The Famous Chronicle of King Edward the First

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The Famous Chronicle of King Edward the First, sirnamed Edward Longshankes, with his returne from the holy land. ALSO THE LIFE OF LLEVELLEN rebell In Wales. Lastly, the sinking of Queen Elinor, who sunck at Charingcrosse, and rose againe at Pottershith, now named Queenehith. is a play by George Peele, published 1593, chronicling the career of Edward I of England.

Editions[edit]

A quarto edition duly appeared with the date 1593, printed by Abel Jeffes and sold for him by William Barley in Gracechurch Street. Copies of this edition are preserved in the Bodleian Library and the British Museum. These editions are composed with tolerable care but representing a very corrupt text. A second edition appeared in 1599.[1]

Plot[edit]

The play concentrates on the power struggle between Edward I and Llywelyn ap Gruffudd, also glancing at the reign and fall of John Balliol. The play's presentation of Llywelyn's life while in rebellion against Edward is based on the legend of Robin Hood. Although some sympathy is extended to the Welsh the playwright effectively endorses the aim of uniting Britain by force.

Heavily influenced by ballads, the play is rambling and episodic. It has been argued that the text is corrupt and that Peele did not write certain scenes, particularly a (ballad-based) deathbed confession by Queen Eleanor that of all her children, only the last, Edward of Caernarfon, is her husband's.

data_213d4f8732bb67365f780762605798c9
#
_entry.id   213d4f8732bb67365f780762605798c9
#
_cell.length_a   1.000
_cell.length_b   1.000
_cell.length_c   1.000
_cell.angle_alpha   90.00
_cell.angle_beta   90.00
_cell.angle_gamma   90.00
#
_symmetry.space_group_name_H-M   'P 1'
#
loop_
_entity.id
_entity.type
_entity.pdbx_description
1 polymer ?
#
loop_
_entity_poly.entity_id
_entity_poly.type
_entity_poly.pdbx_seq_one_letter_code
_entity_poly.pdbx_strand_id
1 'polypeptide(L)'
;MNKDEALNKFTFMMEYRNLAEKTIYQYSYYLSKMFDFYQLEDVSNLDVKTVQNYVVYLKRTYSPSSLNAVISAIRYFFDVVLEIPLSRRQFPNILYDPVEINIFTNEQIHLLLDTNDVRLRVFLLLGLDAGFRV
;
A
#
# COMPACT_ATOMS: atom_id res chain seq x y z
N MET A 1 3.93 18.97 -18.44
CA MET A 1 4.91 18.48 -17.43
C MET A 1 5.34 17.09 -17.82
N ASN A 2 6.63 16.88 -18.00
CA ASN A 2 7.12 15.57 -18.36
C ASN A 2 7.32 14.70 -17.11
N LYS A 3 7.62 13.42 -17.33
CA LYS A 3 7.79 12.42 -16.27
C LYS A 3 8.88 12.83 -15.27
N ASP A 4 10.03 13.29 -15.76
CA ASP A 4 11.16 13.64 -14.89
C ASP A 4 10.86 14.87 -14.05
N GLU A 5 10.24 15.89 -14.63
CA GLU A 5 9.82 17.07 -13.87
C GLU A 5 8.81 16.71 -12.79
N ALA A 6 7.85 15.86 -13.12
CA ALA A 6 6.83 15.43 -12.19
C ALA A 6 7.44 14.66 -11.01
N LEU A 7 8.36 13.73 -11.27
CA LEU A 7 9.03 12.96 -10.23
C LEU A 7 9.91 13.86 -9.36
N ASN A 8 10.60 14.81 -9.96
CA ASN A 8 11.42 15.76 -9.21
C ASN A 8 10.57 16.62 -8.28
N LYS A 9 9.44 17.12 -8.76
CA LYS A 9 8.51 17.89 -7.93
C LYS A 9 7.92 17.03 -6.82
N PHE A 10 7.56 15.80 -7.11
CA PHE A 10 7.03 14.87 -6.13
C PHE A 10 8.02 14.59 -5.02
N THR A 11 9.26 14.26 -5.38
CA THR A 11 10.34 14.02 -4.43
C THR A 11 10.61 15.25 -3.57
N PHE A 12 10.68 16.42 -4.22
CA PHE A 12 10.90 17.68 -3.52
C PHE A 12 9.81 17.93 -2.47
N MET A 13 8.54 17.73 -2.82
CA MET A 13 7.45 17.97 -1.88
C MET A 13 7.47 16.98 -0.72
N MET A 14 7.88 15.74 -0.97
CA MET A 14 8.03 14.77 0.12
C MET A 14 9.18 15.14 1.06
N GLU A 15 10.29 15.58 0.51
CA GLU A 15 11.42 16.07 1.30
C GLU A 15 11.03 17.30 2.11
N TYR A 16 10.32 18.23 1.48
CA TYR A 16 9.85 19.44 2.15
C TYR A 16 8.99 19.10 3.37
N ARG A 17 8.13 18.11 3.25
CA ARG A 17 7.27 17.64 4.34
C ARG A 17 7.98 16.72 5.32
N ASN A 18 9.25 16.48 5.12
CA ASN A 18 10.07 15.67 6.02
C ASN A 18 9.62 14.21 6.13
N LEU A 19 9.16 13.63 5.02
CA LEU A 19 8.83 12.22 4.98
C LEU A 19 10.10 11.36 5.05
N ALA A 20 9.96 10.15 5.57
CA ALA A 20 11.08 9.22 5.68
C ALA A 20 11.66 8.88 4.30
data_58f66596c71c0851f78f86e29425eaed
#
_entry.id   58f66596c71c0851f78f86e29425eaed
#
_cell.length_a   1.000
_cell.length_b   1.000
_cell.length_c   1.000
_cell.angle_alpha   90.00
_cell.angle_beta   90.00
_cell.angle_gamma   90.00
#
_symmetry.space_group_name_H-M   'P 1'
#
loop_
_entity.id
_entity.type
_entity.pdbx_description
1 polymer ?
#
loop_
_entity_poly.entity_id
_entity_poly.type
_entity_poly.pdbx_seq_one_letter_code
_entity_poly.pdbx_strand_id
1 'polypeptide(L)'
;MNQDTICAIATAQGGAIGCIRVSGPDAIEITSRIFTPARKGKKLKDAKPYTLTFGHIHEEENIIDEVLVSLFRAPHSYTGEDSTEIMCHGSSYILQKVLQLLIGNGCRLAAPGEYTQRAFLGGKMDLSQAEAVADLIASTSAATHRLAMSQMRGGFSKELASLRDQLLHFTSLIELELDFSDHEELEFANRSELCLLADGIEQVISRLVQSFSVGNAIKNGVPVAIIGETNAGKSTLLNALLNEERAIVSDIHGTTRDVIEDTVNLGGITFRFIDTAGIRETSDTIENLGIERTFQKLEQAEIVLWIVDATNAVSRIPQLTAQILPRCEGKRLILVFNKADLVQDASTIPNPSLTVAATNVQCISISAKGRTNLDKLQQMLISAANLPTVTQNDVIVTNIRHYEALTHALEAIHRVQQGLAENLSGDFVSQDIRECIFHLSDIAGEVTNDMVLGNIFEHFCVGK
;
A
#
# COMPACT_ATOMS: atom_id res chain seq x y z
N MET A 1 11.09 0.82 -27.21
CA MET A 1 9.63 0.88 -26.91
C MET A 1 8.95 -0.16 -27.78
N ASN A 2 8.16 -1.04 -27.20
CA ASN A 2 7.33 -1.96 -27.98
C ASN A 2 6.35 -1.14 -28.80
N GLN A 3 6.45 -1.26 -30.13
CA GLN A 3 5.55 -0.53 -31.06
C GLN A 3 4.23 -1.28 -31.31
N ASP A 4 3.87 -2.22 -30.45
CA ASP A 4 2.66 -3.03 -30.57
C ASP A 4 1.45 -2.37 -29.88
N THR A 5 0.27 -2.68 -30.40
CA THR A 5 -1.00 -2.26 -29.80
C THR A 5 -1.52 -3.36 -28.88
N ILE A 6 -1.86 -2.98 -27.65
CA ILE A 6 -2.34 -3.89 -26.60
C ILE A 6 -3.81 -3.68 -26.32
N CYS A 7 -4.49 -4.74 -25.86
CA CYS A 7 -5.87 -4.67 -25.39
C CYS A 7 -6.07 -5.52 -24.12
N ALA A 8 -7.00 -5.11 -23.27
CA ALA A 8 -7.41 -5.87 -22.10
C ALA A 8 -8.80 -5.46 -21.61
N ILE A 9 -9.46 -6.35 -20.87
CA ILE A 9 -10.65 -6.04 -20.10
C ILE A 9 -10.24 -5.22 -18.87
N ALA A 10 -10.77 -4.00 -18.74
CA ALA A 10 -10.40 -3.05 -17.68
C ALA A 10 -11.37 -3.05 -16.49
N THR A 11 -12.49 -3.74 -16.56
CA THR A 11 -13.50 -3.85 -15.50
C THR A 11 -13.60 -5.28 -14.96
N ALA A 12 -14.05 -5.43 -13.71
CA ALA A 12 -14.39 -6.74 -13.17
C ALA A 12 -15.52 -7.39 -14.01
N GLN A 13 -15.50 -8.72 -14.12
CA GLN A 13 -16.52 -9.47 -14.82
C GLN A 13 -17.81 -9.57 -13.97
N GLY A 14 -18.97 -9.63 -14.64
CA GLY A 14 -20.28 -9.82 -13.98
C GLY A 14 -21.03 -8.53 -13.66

The first editor to break the play into scenes was Arthur Henry Bullen.[2] The following scene breaks are based on Frank S. Hook's 1961 Yale University Press edition (spelling of character names is based on the original):

Scene 1[edit]

19 August 1274, Edward's coronation upon his return from the Ninth Crusade, in which he establishes a "colledge" [sic] for wounded soldiers (ahistorical).

Scene 2[edit]

Introduction of the Welsh characters and their plot against England, including the comic relief group of Friar Hugh ap David, Morgan Pigott the Harper, and Jack the Novice.

Scene 3[edit]

The Scottish pledge fealty to England. Queen Elinor's interpolated speech breaks the action. Lluellen is persuaded to allow Edward's entourage in Wales after threats to his brother, David, (including cutting his nose and threatening to put hot pincers in his eyes, reminiscent of the blinding scene in William Shakespeare's King John), and the release of his beloved, Elinor de Montfort. Two lines before Queen Elinor's speech (called such in a stage direction), she says, "Shake thy speres in honour of his name," which has led some to believe that that William Shakespeare played the title role.

Scene 4[edit]

Meredeth takes David prisoner.

Scene 5[edit]

Battle between the Welsh and the English.

Scene 6[edit]

Arranging the marriage of Princess Jone to Gilbert de Clare, Earl of Gloucester. At the end of the scene, we learn that Queen Elinor has gone into labour.

Scene 7[edit]

Wooing scene in Robin Hood masquerade. Friar Hugh ap David, of course, plays Friar Tuck. Lluellen is Robin Hood, Rice is Little John, and Elinor de Montfort is Maid Marian.